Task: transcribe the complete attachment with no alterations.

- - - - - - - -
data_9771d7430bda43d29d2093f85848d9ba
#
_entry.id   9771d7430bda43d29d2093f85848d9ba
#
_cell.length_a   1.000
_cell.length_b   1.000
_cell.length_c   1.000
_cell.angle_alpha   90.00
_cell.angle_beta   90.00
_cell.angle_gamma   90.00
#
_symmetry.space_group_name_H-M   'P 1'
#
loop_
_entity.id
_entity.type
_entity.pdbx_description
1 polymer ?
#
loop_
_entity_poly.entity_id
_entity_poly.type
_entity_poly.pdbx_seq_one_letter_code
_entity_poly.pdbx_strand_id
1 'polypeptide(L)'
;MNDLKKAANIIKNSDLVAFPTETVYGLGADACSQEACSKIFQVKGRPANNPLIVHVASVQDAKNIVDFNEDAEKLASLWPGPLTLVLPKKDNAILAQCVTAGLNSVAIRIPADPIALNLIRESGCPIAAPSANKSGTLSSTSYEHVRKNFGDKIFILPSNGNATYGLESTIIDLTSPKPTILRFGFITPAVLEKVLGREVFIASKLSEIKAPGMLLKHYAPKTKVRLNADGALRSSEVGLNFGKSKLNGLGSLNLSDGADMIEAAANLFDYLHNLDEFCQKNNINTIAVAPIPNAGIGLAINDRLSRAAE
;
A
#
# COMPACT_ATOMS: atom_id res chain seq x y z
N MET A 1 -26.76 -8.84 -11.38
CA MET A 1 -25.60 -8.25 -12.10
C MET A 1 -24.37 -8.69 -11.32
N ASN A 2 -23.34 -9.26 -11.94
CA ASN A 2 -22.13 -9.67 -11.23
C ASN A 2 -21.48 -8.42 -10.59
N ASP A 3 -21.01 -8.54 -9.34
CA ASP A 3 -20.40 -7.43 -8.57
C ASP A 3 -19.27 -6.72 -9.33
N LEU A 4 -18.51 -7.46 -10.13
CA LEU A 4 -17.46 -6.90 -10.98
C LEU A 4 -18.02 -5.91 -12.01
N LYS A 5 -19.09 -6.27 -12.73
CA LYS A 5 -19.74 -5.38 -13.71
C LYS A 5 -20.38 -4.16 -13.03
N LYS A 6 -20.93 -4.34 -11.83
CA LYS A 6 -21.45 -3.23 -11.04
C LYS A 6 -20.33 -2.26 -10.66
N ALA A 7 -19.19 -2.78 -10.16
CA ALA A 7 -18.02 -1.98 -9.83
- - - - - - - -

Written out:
data_9771d7430bda43d29d2093f85848d9ba
#
_entry.id   9771d7430bda43d29d2093f85848d9ba
#
_cell.length_a   1.000
_cell.length_b   1.000
_cell.length_c   1.000
_cell.angle_alpha   90.00
_cell.angle_beta   90.00
_cell.angle_gamma   90.00
#
_symmetry.space_group_name_H-M   'P 1'
#
loop_
_entity.id
_entity.type
_entity.pdbx_description
1 polymer ?
#
loop_
_entity_poly.entity_id
_entity_poly.type
_entity_poly.pdbx_seq_one_letter_code
_entity_poly.pdbx_strand_id
1 'polypeptide(L)'
;MNDLKKAANIIKNSDLVAFPTETVYGLGADACSQEACSKIFQVKGRPANNPLIVHVASVQDAKNIVDFNEDAEKLASLWPGPLTLVLPKKDNAILAQCVTAGLNSVAIRIPADPIALNLIRESGCPIAAPSANKSGTLSSTSYEHVRKNFGDKIFILPSNGNATYGLESTIIDLTSPKPTILRFGFITPAVLEKVLGREVFIASKLSEIKAPGMLLKHYAPKTKVRLNADGALRSSEVGLNFGKSKLNGLGSLNLSDGADMIEAAANLFDYLHNLDEFCQKNNINTIAVAPIPNAGIGLAINDRLSRAAE
;
A
#
# COMPACT_ATOMS: atom_id res chain seq x y z
N MET A 1 -26.76 -8.84 -11.38
CA MET A 1 -25.60 -8.25 -12.10
C MET A 1 -24.37 -8.69 -11.32
N ASN A 2 -23.34 -9.26 -11.94
CA ASN A 2 -22.13 -9.67 -11.23
C ASN A 2 -21.48 -8.42 -10.59
N ASP A 3 -21.01 -8.54 -9.34
CA ASP A 3 -20.40 -7.43 -8.57
C ASP A 3 -19.27 -6.72 -9.33
N LEU A 4 -18.51 -7.46 -10.13
CA LEU A 4 -17.46 -6.90 -10.98
C LEU A 4 -18.02 -5.91 -12.01
N LYS A 5 -19.09 -6.27 -12.73
CA LYS A 5 -19.74 -5.38 -13.71
C LYS A 5 -20.38 -4.16 -13.03
N LYS A 6 -20.93 -4.34 -11.83
CA LYS A 6 -21.45 -3.23 -11.04
C LYS A 6 -20.33 -2.26 -10.66
N ALA A 7 -19.19 -2.78 -10.16
CA ALA A 7 -18.02 -1.98 -9.83